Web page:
By Larry Fine
FLORHAM PARK, New Jersey (Reuters) - It was not back to business as usual around the NFL on Tuesday despite a federal judge siding with players this week and granting their request for a preliminary injunction to lift the lockout.
A Minnesota judge ordered the National Football League to end a six-week lockout on Monday, saying it was hurting fans as well as the players with the sides yet to agree on how to divvy up more than $9 billion in revenue.
Offensive lineman D'Brickashaw Ferguson and wide receiver Jerricho Cotchery were among at least half a dozen New York Jets players who were politely turned away after showing up early on Tuesday hoping to use the team's facility.
Ferguson, who has a $750,000 workout bonus in his contract, said he thought his appearance should count toward the bonus even though he did not work out.
"I made every opportunity to avail myself to work out," he told reporters camped out half a mile from the entrance to the Jets camp for a chance to talk with players. "But at this time I wasn't afforded that opportunity."
Cotchery, who had back surgery in February, said he had come to use the cold tub as part of his rehabilitation but was denied the chance to take a plunge.
"I'm a big cold tub guy and I hadn't been in a cold tub in a while," said Cotchery, who has been using a private doctor for his rehab. "I'm disappointed I wasn't able to do that."
The NFL directed clubs to tread carefully with returning players while legal ramifications were sorted out.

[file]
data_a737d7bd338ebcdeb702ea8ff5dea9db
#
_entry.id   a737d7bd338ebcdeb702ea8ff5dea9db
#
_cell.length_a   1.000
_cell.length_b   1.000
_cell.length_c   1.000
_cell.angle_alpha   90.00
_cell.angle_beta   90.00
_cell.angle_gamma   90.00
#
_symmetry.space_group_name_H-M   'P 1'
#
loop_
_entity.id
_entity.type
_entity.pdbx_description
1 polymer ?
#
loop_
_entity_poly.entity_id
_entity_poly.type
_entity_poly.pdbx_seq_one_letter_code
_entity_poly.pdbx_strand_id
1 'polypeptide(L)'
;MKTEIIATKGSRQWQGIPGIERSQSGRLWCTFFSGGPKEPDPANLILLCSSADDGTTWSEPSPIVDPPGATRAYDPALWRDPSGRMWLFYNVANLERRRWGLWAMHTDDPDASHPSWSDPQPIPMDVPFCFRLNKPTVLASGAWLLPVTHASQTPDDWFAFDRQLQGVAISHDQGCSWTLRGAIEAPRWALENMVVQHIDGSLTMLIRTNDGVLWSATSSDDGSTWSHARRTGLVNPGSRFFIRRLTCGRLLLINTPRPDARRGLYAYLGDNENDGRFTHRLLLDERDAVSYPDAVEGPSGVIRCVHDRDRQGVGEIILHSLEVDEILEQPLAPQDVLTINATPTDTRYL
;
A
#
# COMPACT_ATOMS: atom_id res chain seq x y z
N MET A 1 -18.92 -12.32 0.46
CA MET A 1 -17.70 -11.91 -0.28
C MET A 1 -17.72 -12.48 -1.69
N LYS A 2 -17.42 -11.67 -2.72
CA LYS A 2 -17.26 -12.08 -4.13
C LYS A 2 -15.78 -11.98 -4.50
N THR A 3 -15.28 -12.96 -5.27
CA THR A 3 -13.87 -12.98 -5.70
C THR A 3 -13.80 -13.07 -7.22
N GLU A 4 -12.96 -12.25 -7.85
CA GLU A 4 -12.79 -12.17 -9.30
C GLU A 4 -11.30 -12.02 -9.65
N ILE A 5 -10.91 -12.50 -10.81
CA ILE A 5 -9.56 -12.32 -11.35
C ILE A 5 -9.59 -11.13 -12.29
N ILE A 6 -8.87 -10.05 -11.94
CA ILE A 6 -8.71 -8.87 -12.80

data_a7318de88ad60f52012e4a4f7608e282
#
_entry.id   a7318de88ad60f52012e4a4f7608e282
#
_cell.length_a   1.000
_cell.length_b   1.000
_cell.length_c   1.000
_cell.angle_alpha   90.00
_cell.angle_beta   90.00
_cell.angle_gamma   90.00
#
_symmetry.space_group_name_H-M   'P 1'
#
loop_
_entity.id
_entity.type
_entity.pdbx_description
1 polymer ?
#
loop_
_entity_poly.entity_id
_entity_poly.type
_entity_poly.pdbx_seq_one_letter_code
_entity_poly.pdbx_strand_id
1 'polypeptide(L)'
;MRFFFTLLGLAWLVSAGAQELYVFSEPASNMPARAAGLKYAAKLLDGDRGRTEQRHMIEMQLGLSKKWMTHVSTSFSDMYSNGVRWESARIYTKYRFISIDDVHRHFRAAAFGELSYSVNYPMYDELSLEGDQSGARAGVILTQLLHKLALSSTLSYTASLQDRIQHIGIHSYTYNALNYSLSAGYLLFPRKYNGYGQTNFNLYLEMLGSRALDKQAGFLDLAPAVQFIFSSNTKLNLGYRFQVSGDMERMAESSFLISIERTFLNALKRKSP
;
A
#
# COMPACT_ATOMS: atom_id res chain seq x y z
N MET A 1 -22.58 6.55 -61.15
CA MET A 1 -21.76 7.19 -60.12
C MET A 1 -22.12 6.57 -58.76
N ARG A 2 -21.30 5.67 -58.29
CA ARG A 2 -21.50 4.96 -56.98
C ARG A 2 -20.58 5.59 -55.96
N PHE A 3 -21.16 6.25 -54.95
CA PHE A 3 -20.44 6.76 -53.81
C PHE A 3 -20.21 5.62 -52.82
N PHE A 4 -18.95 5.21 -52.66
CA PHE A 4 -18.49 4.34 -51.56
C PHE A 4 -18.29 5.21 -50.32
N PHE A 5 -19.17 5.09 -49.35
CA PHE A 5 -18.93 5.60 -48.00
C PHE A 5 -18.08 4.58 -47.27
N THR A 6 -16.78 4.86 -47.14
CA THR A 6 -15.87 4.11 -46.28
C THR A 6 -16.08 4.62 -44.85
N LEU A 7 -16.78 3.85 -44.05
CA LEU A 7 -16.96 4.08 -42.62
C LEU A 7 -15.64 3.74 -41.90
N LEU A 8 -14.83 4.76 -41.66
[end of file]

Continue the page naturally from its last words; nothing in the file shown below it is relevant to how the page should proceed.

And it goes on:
"Players are being treated with courtesy and respect at club facilities," the league said in a statement. "We do not believe it is appropriate for football activities to take place until there are further rulings from the court."
Players were met with similar receptions after showing up at team facilities across the league, including in Washington, Carolina and Pittsburgh.
"Some of them have not been allowed in, some allowed in but not allowed to work out," DeMaurice Smith, director of the NFL Players Association, told ESPN radio.
"That the National Football League is allowing this sort of chaos to occur, I'm not sure it's a great day for football."
Smith termed the league's reaction as "petty and small at best."
Jeff Pash, an NFL executive vice president and the league's lead negotiator in the labor dispute, told ESPN radio: "Obviously, a lot is going on in court. "There's a lot that remains to be sorted out."
(Reporting by Larry Fine; Editing by Frank Pingue)